Integrating Threat and Hazardentification and Risk Assessment Since 2012, all state and many local emergency management agencies have become intimately familiar with the annual Threat and Hazardentification and Risk Assessment (THIRA), as mandated by the DHS Homeland Security Grant Program and articulated in CPG 201. The Manual applies the process outlined in CPG 201 to plan development by integrating CPG 201’s four-step process into information analysis and course of action development. Capabilities-based planning is not a new concept but, at just the third iteration of THIRA, emergency managers are realizing its value in innovative ways. By examining the impacts and outcomes of a potential or actual threat or hazard on the national core capabilities, emergency managers can estimate the resources needed to achieve success in life safety, incident stabilization, and protection of property and environment.
The successful application of capabilities-based planning using this approach can be seen in the development of Federal Interagency Operations Plans (FIOPs), National Special Security Events (NSSEs) in the National Capital Region, and the more recent FEMA catastrophic plans. State and local emergency planners also have integrated THIRA into their operational planning, specifically jurisdictions in the National Capital Region such as the District of Columbia and the State of Maryland.
As demand steadily rises for training on this analytical competency, there are currently few opportunities available to planners. FEMA delivers annual technical assistance seminars in each of their ten regions to ensure states and major urban areas included in the Urban Area Security Initiative (UASI) are able to complete the THIRA report, but attendance is by invitation only. THIRA also has made its way into the DHS National Planners Course; however, deliveries are limited to major hubs of federal activity such as Washington, D.C., and Atlanta, Georgia.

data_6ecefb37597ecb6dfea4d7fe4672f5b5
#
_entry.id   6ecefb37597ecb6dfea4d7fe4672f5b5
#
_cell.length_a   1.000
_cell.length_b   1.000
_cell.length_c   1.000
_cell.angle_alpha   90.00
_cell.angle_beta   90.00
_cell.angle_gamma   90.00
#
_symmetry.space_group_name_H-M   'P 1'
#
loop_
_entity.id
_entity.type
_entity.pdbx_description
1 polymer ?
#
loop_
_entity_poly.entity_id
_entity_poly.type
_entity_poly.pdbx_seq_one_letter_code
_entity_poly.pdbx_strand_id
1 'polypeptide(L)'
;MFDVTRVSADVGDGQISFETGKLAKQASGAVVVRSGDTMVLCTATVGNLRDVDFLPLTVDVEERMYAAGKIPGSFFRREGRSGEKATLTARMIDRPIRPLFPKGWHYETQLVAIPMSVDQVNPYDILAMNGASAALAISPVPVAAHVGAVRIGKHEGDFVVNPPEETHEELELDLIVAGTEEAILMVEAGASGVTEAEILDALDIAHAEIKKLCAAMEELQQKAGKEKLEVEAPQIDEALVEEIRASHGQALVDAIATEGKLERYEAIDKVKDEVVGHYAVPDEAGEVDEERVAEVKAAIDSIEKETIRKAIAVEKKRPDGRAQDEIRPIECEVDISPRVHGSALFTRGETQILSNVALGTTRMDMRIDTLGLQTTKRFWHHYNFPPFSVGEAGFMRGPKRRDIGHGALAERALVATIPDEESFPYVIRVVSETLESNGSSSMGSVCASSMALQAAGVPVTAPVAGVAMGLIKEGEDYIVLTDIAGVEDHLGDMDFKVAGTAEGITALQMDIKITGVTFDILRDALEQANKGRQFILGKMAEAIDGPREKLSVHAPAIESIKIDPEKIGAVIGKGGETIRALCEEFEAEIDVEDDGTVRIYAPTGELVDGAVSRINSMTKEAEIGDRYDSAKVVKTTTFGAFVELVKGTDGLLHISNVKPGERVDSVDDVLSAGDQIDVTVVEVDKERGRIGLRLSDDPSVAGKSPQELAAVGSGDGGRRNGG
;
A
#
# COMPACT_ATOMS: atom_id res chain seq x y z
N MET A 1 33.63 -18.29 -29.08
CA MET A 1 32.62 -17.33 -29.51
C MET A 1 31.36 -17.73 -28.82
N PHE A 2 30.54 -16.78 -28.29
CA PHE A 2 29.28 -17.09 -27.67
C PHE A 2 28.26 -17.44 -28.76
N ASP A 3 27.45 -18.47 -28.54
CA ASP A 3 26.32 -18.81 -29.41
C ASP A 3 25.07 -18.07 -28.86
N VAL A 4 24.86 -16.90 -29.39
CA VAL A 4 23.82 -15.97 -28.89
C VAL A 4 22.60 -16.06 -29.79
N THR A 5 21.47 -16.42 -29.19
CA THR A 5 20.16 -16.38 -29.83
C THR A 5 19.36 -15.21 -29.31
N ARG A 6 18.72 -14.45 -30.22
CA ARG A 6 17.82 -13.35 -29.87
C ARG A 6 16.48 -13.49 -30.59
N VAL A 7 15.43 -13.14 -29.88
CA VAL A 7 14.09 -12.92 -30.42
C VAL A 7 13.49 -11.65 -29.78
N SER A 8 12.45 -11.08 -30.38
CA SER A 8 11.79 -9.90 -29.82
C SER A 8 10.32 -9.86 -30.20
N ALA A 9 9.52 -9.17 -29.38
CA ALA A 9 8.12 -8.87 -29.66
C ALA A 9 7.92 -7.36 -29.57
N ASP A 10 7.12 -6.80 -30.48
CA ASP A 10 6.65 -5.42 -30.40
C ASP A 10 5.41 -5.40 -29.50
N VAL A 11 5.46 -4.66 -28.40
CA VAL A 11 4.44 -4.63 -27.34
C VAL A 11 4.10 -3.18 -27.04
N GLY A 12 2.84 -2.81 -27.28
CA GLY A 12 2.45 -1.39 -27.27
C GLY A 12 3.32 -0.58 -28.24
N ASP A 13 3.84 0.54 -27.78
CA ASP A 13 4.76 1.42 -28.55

Valuable Resources for National Preparedness With the publishing of the FEMA Operational Planning Keystone and FEMA Operational Planning Manual, FEMA is fusing the newest concepts of national preparedness with the legacy planning guidance found in the CPG series. Although a web search for the FEMA Operational Planning Keystone or FEMA Operational Planning Manual does not yield a downloadable PDF, the documents are shared with state, local, tribal, and territorial emergency managers supporting regional and national planning. The concepts these documents contain are applicable to all emergency managers looking to adopt the National Preparedness System.
More information on national preparedness can be found in FEMA’s National Preparedness Resource Library.
Jordan Nelms is the planning section chief on FEMA’s Region II Incident Management Assistance Team based in New York City. Prior to joining FEMA, Jordan served as the planning branch manager at the Maryland Emergency Management Agency, and previously worked as a contractor with Witt Associates supporting homeland security and emergency management programs at all levels of government and the private sector. He received a BA in political science/security studies from East Carolina University and pursued graduate studies at Johns Hopkins University, the University of South Florida, and University of St. Andrews in Scotland.